In high school, I was on a robotics team (FRC) who, in honesty, were basically incompetent. (Me included.) We were bad at building a robot, bad at programming it, bad at design, but most relevantly for this post bad at planning ahead.

The particular instance which added a term to my internal monologue was this: We needed to cut slots in some aluminum in order to do...something, I don't remember what. It needed to be about a foot long, so it clearly was worth getting a dedicated tool - I forget what that was, probably a jigsaw. But we didn't have one and it was going to take a week or so to arrive.

What we did have, was a dremel tool. Dremels are small, portable grinders, usable for many things but rarely the best tool for the job. Using a dremel as a slot cutter is workable, but inefficient; it quickly ruins the bit and takes a long time. Nonetheless, despite knowing that the job could be done much more quickly and efficiently if they waited a week, people on our team repeatedly returned to dremeling the slots.

I think this is a common pattern. It's similar to the politician's syllogism ("Something must be done. This is something. Therefore, this must be done."), and to Lost Purposes, but distinct. "Dremeling" is the act of doing something you know is a bad way to attack the problem, and probably a waste of time, because it moves you incrementally towards the goal, and you can't do anything more helpful right now.

There are better ways; you know there are better ways and have at least a pretty good idea of what they are and how you could switch to one of those ways. But, in the moment, the better ways are unavailable and the bad way is available. And so you do the (dumb, wasteful, barely-helpful) thing you can do right now, because it will technically make progress.

Why does this happen? Well, not doing anything is uncomfortable. It often feels like failure. If others see you not doing anything, it may open you up to shame; at the national scale this is the politician's syllogism, but the politics of a peer group are just as terrifying - and probably more terrifying - than the party politics of a large polity.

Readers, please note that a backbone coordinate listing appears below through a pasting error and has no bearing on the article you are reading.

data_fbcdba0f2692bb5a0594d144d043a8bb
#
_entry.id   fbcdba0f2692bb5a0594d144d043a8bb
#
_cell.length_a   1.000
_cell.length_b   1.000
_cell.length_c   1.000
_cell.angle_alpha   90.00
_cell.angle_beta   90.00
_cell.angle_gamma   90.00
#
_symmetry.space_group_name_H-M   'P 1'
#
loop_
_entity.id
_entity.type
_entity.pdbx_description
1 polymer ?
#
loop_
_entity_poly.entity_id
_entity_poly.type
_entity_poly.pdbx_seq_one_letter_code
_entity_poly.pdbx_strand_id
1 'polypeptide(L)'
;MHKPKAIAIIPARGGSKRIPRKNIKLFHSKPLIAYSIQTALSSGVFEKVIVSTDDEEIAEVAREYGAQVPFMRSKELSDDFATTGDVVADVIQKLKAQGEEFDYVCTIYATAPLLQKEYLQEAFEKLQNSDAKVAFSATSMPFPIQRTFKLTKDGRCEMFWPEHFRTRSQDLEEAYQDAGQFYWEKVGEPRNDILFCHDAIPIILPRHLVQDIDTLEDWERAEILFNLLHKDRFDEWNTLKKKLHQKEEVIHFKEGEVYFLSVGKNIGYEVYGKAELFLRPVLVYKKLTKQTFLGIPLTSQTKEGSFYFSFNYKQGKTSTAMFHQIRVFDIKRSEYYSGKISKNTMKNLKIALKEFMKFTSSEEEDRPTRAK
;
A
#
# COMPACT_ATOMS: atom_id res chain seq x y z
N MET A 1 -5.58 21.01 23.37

So, as we learn from (Brooks, Reiner, 1975), it stems from fear.

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A more common term for this might be "precrastination".

I think that's different but I've having difficult articulating how, so I may be wrong about that.

The question is if dremeling is actually worse than sitting around doing nothing? If there is programming that you could be getting on with, or something like that, then go and do that, be back in a week. But if making those slots is part of the critical path, and the speed-up is more important than any loss of quality, go ahead and dremel.

So in the specific original instance, I think there were actually better things we could have been doing. But Edison's favorite aphorism applies: That would have required thinking.

Possibly there is some more detailed analogy to be made about confronting uncertainty and tending to under-explore and over-exploit.

Almost no human actions are anywhere near optimal towards optimising long term real world goals. Optimal seeking of long term real world goals looks like a superintelligence seeking the minimum time path to nanotechnology.

There are always better things you could be doing, the question is if you will think of a better thing to do given a little more thinking?